Complete the Problem Solving application outlined in the document uploaded and apply the information you have learned. Complete using method uploaded.
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Risk Environment A.
A basic fact of managerial decision making is that many, if not most, management problems
A risk environment lacks complete emerge in risk environments where facts and information on action alternatives and their
information bUt Offers “Pl’Obabihties” of consequences are incomplete. Decision making in risk environments requires the use of
the likely omwmes for pOSSlble “lion probabilities to estimate the likelihood that a particular outcome will occur (e.g., 4 chances
alternatwes‘ out of 10). Because probabilities are only possibilities, people vary in how they act under risk
conditions. Some of us are risk takers and some are risk avoiders; some of us gain from tak-
ing risks and others lose.
Domino’s Pizza CEO]. Patrick Doyle is a risk taker. When deciding to change the firm’s
pizza recipe, he ran a television ad admitting that customers really disliked the old one
because it was “totally devoid of flavor” and had a crust “like cardboard.” Whereas some
executives might want to hide or downplay such customer reviews, Doyle used them to help
launch the new recipe. He says it was a “calculated risk” and that “we’re proving to our cus-
tomers that we are listening to them by brutally accepting the criticism that’s out there.” 23
General Motors’ former Vice Chairman of Global Product Development, Bob Lutz, wasn’t
a risk taker. He once said: “GM had the technology to do hybrids back when Toyota was
launching the first Prius, but we opted not to ask the board to approve a product program
that’d be destined to lose hundreds of millions of dollars.”24 He and other GM executives either
miscalculated the probabilities of positive payoffs from hybrid vehicles or didn’t believe the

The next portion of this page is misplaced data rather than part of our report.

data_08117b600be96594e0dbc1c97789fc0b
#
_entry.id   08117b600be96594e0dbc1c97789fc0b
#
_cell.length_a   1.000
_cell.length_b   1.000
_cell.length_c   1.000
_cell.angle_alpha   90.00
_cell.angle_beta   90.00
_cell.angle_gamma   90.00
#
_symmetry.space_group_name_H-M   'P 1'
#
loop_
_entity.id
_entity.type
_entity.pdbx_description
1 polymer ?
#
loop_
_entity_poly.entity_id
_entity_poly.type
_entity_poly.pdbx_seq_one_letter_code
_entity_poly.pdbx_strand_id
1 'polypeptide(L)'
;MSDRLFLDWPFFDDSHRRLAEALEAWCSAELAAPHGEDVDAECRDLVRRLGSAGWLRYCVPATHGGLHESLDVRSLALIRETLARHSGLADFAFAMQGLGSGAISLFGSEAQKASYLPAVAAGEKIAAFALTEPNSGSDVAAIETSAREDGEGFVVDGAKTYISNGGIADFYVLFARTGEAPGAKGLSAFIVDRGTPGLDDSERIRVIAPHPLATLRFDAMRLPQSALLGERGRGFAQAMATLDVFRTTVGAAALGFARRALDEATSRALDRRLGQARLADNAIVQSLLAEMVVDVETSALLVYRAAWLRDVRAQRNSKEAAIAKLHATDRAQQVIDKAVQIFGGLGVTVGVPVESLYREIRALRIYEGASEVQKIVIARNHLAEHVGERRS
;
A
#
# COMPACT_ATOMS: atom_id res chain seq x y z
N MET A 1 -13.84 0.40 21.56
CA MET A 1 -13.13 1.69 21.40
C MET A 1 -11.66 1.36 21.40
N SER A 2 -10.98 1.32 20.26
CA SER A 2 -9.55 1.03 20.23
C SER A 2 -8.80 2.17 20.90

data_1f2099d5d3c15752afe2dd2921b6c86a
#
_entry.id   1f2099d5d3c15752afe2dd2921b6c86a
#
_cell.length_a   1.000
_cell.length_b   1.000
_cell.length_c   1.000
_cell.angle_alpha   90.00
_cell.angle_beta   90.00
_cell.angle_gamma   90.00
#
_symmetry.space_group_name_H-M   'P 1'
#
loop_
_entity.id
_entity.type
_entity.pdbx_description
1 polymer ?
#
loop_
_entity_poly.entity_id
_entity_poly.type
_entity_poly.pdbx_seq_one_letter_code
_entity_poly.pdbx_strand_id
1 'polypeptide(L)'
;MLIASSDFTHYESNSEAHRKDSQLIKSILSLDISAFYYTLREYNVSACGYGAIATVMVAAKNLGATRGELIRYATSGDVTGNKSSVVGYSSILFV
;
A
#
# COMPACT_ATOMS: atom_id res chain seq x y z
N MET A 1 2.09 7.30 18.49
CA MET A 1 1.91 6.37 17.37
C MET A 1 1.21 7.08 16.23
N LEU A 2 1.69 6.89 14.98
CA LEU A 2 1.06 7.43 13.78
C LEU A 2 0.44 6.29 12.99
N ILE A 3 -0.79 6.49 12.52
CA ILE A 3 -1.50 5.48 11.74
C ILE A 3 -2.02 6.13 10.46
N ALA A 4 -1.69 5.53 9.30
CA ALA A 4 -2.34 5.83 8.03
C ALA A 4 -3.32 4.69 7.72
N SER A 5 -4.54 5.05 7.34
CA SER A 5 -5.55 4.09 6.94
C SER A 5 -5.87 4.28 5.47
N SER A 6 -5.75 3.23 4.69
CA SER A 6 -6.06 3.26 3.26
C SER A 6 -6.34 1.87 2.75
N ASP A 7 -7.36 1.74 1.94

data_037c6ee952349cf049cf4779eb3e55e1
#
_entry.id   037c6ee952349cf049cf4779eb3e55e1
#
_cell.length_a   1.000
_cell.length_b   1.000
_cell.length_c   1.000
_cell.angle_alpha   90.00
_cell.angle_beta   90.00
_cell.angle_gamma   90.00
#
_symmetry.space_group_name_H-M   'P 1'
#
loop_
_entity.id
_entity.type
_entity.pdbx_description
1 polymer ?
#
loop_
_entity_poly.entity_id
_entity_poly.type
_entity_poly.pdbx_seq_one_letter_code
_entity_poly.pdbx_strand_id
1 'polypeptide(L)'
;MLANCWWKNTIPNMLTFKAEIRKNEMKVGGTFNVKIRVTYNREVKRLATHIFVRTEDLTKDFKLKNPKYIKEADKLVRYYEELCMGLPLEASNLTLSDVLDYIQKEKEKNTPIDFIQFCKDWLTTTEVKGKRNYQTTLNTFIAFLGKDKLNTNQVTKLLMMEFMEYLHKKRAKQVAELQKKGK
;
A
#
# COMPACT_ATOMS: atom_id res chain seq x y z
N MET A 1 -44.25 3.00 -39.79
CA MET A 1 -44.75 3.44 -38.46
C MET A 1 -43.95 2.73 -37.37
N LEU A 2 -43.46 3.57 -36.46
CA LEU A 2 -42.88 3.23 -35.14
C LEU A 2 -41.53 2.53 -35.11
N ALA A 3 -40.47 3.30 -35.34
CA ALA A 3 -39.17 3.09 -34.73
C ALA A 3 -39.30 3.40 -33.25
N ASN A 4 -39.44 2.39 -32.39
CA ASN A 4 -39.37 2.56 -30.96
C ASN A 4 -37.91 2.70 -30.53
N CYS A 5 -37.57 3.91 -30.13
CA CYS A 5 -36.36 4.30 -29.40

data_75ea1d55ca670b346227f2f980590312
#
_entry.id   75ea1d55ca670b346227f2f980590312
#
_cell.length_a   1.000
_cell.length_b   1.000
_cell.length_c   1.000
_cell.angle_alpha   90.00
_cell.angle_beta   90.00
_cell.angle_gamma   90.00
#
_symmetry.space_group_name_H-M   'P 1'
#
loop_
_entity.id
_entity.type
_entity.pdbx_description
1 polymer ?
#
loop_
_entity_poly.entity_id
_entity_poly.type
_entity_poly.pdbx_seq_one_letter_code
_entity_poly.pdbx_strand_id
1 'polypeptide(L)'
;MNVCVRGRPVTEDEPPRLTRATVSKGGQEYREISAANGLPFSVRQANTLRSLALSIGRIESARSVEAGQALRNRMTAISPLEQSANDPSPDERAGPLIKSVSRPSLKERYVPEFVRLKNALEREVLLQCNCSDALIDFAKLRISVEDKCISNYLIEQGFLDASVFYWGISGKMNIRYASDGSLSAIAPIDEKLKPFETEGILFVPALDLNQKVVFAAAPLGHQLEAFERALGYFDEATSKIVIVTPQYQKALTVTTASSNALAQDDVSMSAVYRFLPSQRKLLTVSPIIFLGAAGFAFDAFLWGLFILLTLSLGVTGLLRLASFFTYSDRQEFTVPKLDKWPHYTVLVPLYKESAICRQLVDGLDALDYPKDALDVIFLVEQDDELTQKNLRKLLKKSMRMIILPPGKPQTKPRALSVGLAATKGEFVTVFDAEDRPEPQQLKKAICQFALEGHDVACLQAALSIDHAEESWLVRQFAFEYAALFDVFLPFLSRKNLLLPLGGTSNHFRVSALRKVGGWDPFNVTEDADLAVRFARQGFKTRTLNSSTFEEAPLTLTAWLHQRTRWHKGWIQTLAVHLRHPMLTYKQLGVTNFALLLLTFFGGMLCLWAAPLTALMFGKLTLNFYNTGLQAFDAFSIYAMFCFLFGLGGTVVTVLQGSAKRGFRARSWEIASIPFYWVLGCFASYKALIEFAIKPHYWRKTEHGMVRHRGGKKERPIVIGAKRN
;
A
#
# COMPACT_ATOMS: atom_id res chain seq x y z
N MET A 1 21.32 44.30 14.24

probabilities were high enough to justify the financial risk. Their Japanese competitors, facing
the same risk environment, decided differently and gained the early mover advantage.
When facts are few and information is so poor that managers are unable to even assign probabil-
An uncertain environment lacks so ities to the likely outcomes of alternatives, an uncertain environment exists. This is the most
much information that it is dimmflt difficult decision-making condition. The high level of uncertainty forces managers to rely heavily
to aSSign pmbabmtieé to the likely on intuition, judgment, informed guessing, and hunches-all of which leave considerable room
outcomes of alternatives.
for error. Perhaps there IS no better example of the challenges of uncertainty than the Situation
faced by government and business leaders as they struggle to deal with global economic turmoil.
Even as they struggle to find the right paths forward, great political, social, and economic uncer-
tainties make their tasks difficult and the outcomes of their decisions hard to predict.
TAKEAWAYQUESTION 2 How do managers address problems and make decisions?
BE SURE YOU CAN – describe how IT influences the four functions of management 0 define problem solving and decision
making 0 explain systematic and intuitive thinking 0 list four cognitive styles in decision making – differentiate programmed
and nonprogrammed decisions – describe the challenges of crisis decision making – explain decision making in certain, risk,
and uncertain environments
TAKEAWAY 3 What are the steps in the decision-making process?
LEARN MORE i Igl:nl:iiy and define the problem ° Generate and evaluate alternative courses of action
ABOUT : oose a preferred course of actlon 0 Implement the decision
l Evaluate results 0 At all steps-check ethical reasoning
All ofthose case studies, experiential exercises, class discussions, and even essay exam questions
in your courses are intended to get students to experience some of the complexities involved in
managerial decision making, the potential problems and pitfalls, and even the pressures of crisis A.
Sltuations. From the classroom forward, however, it’s all up to you. Only you can determine
The decision-making Process b egins whether you step up and make the best out ofvery difficult problems, or collapse under pressure.
2:111 identification ofa Problem and Figure 7.4 describes five steps in the decision-making process: (1) Identify and define
s With evaluation oi results. the problem, (2) generate and evaluate alternative solutions, (3) choose a preferred course of
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